The Dangers of a Mercosur Deal

IRELAND - Following a meeting with the European Commission’s Chef de Cabinet, Irish Farmers' Association President John Bryan said the bi-lateral discussions between the EU Commission and the Mercosur trading group scheduled for next month pose a serious threat to the viability of the beef sector in Ireland.
calendar icon 17 June 2010
clock icon 2 minute read

Mr Bryan said he highlighted to the Commission that any attempt to increase beef imports from Brazil and South America would have devastating consequences for our livestock sector. “An increase in imports would have a very negative impact on the future growth potential of the agri-food sector, and Ireland’s economic recovery.”

John Bryan said concessions to Mercosur could inflict losses of €350m on the Irish beef sector and would drive the national beef cow herd down the same road as the sugar beet industry which was shut down by WTO trade concessions a number of years ago.

He said the decision by Commission President Barosso to facilitate an increase beef imports from Brazil, where production fails to comply with European standards, shows that the EU Commission is failing in its duty to safeguard European consumers and is undermining the viability of European producers.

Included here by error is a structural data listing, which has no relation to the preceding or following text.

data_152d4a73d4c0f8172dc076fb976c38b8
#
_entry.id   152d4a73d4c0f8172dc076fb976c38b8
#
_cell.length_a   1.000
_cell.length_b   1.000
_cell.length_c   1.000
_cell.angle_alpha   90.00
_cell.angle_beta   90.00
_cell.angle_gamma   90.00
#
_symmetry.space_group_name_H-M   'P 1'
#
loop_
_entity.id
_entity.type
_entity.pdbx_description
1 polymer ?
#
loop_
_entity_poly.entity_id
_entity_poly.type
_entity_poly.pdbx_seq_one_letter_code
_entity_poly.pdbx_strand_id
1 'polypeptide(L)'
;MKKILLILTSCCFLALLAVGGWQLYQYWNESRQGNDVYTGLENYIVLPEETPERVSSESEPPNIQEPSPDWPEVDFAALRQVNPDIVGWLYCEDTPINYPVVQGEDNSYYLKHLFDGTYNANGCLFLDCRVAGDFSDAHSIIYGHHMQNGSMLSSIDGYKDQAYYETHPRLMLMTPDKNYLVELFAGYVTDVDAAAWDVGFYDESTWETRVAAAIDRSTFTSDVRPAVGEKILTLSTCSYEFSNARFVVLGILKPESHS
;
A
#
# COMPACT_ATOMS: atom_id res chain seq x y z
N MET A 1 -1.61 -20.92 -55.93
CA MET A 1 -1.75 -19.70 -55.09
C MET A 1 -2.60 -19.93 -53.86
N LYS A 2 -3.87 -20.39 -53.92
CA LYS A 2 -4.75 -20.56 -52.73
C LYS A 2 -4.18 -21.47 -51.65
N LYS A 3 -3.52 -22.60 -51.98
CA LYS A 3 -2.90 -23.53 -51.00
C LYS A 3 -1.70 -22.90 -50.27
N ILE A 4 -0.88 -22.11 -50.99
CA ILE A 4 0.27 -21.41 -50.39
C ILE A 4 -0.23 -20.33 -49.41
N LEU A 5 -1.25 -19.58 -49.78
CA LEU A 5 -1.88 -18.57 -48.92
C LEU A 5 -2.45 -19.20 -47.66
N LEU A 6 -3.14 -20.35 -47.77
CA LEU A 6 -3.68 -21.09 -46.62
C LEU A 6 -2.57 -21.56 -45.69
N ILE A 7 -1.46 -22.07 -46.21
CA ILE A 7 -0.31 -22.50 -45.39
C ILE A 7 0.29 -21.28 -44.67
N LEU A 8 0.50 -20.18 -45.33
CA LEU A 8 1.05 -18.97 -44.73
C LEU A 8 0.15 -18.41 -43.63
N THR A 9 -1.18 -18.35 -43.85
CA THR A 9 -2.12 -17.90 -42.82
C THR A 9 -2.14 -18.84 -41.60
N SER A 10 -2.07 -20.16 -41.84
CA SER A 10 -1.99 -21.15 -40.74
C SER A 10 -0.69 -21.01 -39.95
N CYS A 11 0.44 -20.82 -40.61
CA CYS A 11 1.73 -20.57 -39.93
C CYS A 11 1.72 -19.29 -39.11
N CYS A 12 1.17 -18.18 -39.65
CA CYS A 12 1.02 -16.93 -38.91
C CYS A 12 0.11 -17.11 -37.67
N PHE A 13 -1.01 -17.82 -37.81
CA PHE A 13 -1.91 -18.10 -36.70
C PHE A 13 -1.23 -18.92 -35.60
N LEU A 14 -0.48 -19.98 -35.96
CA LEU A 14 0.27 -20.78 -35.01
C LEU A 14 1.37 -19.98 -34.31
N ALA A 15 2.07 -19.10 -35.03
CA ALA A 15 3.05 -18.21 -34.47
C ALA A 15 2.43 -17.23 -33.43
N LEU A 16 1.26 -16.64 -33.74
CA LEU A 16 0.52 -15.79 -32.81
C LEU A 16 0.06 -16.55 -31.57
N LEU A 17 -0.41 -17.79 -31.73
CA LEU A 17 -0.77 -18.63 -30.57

John Bryan said Irish and European farmers operate to the highest international standards of food safety, animal identification and traceability with strict controls on animal medicines and animal disease. He said European consumers believe that all beef on sale in Europe meets these standards and have a right to expect the Commission’s import policy does not operate double standards.

The IFA President said European consumers also expect that the EU will not accept beef imports from Brazil, which are produced at a real cost in terms of climate change involving widespread destruction of the rainforests in the Panthanal and Amazon regions.

Mr Bryan continued: “Negotiations on the CAP post –2013 are ongoing. An agreement with the Mercosur countries, which will undermine the family farm structure in Europe, will have negative consequences for the CAP, Europe’s food producers, the rural economy and environment."

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